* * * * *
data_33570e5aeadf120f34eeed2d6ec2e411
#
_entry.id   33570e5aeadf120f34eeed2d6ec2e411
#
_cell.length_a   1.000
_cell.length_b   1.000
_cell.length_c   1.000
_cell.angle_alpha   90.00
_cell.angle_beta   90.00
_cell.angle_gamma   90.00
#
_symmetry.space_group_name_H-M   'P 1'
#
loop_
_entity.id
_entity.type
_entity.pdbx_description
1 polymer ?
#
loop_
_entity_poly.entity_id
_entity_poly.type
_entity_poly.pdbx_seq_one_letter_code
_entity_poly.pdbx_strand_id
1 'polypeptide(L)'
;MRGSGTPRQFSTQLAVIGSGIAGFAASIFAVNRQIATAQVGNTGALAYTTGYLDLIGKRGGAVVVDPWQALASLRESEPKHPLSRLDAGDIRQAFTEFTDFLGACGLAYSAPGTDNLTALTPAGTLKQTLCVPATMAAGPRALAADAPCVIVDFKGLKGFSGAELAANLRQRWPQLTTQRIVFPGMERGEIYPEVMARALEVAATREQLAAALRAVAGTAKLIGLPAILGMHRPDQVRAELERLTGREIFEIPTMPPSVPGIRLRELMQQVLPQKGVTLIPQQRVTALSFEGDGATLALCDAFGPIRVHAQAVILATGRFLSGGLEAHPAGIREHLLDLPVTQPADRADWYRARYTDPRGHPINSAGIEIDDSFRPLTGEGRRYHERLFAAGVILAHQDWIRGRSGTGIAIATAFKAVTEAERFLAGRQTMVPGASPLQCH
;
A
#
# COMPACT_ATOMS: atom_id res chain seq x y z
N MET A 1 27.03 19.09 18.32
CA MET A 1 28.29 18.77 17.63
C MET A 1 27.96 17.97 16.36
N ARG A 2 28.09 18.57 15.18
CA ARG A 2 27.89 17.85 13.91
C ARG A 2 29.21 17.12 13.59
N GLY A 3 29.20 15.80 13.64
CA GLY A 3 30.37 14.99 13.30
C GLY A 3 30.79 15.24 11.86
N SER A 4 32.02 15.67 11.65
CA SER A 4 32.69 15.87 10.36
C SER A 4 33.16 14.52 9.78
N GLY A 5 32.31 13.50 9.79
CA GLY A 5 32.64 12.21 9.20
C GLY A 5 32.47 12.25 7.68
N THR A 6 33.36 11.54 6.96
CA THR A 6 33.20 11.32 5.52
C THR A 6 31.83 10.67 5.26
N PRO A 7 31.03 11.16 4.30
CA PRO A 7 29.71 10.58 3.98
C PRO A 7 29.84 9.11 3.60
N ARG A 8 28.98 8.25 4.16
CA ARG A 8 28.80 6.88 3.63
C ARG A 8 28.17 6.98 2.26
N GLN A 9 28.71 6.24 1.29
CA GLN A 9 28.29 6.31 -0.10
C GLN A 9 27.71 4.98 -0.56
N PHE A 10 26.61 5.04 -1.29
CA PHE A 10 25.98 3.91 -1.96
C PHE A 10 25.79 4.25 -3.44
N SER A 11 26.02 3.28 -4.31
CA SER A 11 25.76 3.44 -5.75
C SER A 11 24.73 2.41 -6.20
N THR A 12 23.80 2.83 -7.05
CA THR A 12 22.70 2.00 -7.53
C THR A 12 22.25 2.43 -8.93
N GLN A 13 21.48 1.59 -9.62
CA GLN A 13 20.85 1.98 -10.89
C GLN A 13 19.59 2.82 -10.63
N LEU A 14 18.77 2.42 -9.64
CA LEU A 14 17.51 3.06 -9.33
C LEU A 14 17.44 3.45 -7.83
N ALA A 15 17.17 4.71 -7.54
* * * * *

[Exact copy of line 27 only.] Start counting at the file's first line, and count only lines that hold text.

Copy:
;